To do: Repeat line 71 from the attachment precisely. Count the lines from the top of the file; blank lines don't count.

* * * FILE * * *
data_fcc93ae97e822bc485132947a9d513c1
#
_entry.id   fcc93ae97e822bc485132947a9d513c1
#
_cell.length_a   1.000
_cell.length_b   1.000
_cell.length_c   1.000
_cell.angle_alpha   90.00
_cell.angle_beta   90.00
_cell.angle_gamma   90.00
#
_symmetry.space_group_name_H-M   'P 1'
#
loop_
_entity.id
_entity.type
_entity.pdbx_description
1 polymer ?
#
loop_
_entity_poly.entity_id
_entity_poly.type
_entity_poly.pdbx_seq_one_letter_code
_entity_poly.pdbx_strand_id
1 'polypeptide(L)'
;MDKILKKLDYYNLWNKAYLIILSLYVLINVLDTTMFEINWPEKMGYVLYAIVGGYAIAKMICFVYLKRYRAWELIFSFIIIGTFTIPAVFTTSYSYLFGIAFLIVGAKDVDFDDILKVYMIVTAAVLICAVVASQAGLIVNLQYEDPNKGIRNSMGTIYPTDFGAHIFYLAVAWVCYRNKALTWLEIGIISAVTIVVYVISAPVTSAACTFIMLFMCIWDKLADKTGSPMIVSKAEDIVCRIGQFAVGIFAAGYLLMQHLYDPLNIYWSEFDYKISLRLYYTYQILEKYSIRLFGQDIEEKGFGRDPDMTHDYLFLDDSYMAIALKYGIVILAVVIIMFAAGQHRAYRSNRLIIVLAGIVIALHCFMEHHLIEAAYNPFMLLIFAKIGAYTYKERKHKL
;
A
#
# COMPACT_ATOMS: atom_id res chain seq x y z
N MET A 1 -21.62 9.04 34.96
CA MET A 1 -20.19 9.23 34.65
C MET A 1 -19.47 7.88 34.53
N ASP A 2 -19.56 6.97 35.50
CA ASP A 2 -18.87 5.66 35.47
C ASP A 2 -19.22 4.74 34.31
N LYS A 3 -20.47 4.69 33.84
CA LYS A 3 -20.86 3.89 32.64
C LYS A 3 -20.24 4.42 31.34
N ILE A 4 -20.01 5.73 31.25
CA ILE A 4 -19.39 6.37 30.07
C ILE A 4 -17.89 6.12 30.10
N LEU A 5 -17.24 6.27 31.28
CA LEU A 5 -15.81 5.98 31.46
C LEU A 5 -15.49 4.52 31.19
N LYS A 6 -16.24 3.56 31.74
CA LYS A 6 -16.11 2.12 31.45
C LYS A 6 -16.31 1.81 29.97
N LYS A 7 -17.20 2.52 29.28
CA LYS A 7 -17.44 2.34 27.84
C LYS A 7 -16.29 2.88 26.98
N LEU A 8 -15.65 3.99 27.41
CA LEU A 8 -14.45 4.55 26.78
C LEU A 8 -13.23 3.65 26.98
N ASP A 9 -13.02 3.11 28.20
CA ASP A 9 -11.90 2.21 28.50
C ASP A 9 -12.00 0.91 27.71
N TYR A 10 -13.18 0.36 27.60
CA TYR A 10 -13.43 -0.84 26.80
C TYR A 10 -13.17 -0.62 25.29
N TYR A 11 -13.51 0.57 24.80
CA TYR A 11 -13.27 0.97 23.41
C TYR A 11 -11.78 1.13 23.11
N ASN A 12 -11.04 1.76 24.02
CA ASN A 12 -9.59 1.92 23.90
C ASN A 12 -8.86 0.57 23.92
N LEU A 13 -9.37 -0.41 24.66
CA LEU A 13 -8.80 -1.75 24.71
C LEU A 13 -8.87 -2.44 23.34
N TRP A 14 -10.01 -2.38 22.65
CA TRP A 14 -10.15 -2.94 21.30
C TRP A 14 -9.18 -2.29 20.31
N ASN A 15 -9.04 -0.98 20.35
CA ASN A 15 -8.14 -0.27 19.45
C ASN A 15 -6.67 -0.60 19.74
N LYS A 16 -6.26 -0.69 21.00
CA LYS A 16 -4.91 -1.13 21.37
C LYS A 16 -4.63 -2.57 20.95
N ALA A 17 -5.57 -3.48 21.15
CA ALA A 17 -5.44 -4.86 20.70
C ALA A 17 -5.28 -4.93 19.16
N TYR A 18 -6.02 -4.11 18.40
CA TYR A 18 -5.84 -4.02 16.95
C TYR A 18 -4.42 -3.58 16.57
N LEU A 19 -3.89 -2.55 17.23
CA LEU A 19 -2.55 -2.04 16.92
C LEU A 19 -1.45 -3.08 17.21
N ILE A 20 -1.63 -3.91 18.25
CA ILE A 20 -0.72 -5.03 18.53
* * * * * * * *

CA TRP A 14 -10.15 -2.94 21.30